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NF-Lee's Gildor and Frodo

Osgiliath: Frodo on the wall, and saying farewell to Faramir....

Posted on 2007.04.29 at 20:57


mechtild at 2007-05-01 19:51 (UTC) (Link)
Yeah, Sam was too preachy in the delivery of that speech, although it started out excellently (I thought). When Sam first looks through the ruined window and says that they should'nt even be there, and, "folks had chances for turning back", were really well done.

But I always want to put my finger down my throat when I hear him say, "...and the sun will shine out the clearer!" I keep thinking of the song from Annie, "The Sun Will Come Up Tomorrow", and other "inspirational showstopper" numbers from Broadway shows.

That line actually comes from some other character's speech, I believe, not the Great Tales speech (that's SUPERB on the BBC radio production discs), where it doesn't stick out so badly. But I do think Sean did a fine job on it--playing it as directed. I would have liked some other sort of monologue for him, or the same monologue delivered differently--more like the way you describe--but I'm guessing Sean A. did it the way he was asked to do it (i.e. delivering the "money speech").

I've listened two times through the three volumes on the books-on-disc of LotR, Maeglian (narrated quite well by Rob Inglis), and I love to keep recognizing bits of dialogue. They crop up all over, usually in other contexts, spoken by other characters.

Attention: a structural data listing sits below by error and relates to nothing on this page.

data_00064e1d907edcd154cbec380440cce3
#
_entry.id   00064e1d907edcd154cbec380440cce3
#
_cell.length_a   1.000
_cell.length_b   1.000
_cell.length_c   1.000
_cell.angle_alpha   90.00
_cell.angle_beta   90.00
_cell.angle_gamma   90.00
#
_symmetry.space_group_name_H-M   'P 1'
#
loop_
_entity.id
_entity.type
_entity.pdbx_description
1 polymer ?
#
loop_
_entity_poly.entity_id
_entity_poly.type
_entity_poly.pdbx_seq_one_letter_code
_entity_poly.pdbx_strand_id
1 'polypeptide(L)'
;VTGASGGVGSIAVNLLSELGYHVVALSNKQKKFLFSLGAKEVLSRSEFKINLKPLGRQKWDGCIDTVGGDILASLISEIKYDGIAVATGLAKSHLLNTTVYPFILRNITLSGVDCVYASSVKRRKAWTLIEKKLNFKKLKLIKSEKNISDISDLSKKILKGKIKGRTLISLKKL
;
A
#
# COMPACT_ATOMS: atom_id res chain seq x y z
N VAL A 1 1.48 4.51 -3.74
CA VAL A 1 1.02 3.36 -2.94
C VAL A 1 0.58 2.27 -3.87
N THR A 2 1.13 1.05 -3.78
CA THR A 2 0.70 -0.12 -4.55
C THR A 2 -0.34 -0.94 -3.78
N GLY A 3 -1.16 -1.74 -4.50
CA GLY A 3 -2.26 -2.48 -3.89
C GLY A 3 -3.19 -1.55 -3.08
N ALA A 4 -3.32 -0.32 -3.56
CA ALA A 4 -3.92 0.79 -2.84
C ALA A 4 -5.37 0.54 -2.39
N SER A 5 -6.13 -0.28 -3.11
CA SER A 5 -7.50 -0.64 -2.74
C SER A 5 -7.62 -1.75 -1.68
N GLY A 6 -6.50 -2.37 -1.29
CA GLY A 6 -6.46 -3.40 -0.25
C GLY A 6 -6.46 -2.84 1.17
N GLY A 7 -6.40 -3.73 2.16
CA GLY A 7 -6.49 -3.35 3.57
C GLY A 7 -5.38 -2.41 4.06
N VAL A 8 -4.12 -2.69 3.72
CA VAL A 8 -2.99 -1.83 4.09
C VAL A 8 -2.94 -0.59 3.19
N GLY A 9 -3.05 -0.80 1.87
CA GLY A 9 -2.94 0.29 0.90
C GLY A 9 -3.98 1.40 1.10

If you ever read Brian Sibley's book on Peter Jackson as a filmmaker, you'll find that an awful lot of what became the finished film was there by "accident" - or "providence" - for they were often flying by the seat of their pants, trying to make this massive project on what actually was a shoestring, most everyone involved never having attempted anything nearly so ambitious, the worried studio heads breathing hotly down Peter's neck almost non-stop, every time they were behind or ran over. Reading the book explained a lot of the loose ends in the films, made me sigh with relief over some of the choices that were thankfully jettisoned, and marvel anew at how super the films are, considering what a massive, sprawling project it was to make.

One day, if I'm still on LJ and finish up all this other stuff, I'll post some excerpts, the ones I find most funny, interesting or illuminating. I know a lot of people didn't read it; it wasn't even sold in the U.S. But I thought it was pretty fascinating. Far too much detail for some folks, and not nearly enough about LotR and its actors for most, so I'm not saying people on my f-list would love reading the whole book anyway.
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